These wines are mainly higher priced for which I make no excuse – these are treats for yourself and / or your significant other!  Of course, they would make a nice treat for Mother’s Day or at any time of year…

Chateau Kirwan Margaux Troisième Cru 2010 (€95.00)

Chateau-Kirwan-2010

The last of Bordeaux’s fantastic four vintages within eleven years (2000, 2005 2009, 2010) allows this Margaux to show its class but be more approachable than in leaner years.  You could keep this for another decade or two if you didn’t want to drink it yet.  Decant for several hours after opening if you can, and serve with beef.

Penfolds Bin 407 Cabernet Sauvignon 2010 (€62.00)

Penfolds-Bin-407-Cabernet-Sauv

One of Penfolds’ top Cabernet Sauvignons which combines power, fruit and elegance. 2010 happened to be a great vintage in South Australia as well, so if you’re climbing the quality tree it’s a good time to do it.  Being a Cab means it’s all about cassis, intense blackcurrant aromas and flavours, with some vanilla to go with it.

1757 Bordeaux 2012 (€49.99)

1757-Bordeaux

This is a very interesting wine for the geeks out there as it is a custom blend of parcels from well known appellations from around Bordeaux including Paulliac, Graves and Canon-Fronsac.  It was created by JM Cazes group winemaker Daniel Llose and O’Briens Head of Wine Buying Lynne Coyle MW.  Oh, and it tastes wonderful as well!

Ata Rangi Crimson Pinot Noir 2013 (€27.95)

Ata-Rangi-Crimson-Pinot-Noir

Ata Rangi is one of stars of Martinbrough, an hour or so drive from Wellington in the south of New Zealand’s North Island.  Crimson is their second wine intended to be drunk while young rather than laid down, but it is first rate in quality.  Beats any Pinot from France at this price point.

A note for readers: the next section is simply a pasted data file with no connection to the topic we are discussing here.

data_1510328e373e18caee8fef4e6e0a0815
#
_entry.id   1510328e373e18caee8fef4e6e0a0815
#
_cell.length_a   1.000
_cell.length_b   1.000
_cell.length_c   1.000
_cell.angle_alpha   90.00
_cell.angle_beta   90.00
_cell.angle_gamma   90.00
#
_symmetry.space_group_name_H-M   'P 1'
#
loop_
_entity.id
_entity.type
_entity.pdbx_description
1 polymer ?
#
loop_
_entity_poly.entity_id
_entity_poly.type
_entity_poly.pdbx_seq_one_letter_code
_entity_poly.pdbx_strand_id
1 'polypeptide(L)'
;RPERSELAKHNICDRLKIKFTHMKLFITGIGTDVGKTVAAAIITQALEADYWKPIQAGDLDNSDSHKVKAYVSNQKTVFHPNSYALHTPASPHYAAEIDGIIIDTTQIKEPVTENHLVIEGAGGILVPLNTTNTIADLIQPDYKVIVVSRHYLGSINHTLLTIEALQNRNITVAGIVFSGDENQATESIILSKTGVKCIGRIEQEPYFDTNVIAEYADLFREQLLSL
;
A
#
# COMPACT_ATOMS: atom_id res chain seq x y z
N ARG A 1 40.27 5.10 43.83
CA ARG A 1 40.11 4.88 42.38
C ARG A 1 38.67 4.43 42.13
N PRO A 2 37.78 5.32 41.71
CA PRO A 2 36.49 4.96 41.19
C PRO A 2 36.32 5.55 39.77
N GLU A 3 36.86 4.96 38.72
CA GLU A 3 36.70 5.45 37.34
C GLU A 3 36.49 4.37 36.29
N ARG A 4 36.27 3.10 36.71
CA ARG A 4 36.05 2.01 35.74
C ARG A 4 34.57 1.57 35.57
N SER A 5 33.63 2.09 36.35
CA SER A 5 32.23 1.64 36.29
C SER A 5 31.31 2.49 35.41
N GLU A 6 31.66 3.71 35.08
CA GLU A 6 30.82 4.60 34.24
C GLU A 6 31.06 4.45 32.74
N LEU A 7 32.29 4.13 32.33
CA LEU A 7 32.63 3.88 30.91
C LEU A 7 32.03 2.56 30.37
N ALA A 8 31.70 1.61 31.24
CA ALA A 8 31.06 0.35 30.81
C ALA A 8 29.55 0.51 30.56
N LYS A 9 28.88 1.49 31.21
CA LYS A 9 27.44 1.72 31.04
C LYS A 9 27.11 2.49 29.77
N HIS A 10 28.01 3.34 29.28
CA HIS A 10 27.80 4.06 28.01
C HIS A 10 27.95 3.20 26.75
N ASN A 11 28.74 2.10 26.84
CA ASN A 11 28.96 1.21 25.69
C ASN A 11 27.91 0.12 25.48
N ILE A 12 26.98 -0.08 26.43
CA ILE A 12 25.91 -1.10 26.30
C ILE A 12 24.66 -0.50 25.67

Lanson Rose Label NV (€57.95 down to €45.00)

 

Lanson-Rose-Label-NV

This isn’t a token rosé, it’s a proper Champagne which happens to be pink.  Lanson’s house style is based on preventing / not encouraging malolactic fermentation in the base wines, meaning they remain fresh and zippy even after the secondary alcoholic fermentation which produces the fizz.  Texture is key here as well, and the lovely red fruits have a savoury edge.  You could even drink this with pork or veal.  Great value when on offer.

Beaumont des Crayeres Grande Réserve NV Champagne (€36.95 down to €30.00)

Beaumont-des-Crayeres-GR

Another Champagne which is even less expensive, but still a few steps above most Prosecco and Cava on the market.  The regulations for non vintage Champagne stipulate a minimum of 15 months ageing on the lees, but the lovely toasty notes from this show it has significantly more than that.  Punches well above its price.

L’Extra par Langlois NV (€19.99)

L_extra-par-Langlois

The Loire Valley is home to a multitude of wine styles, including Crémant (traditional method sparkling) such as this.  Made from internationally famous Chardonnay and local speciality Chenin, it doesn’t taste the same as Champagne – but then why should it?  The quality makes it a valid alternative, not surprising when you learn that it’s owned by Bollinger!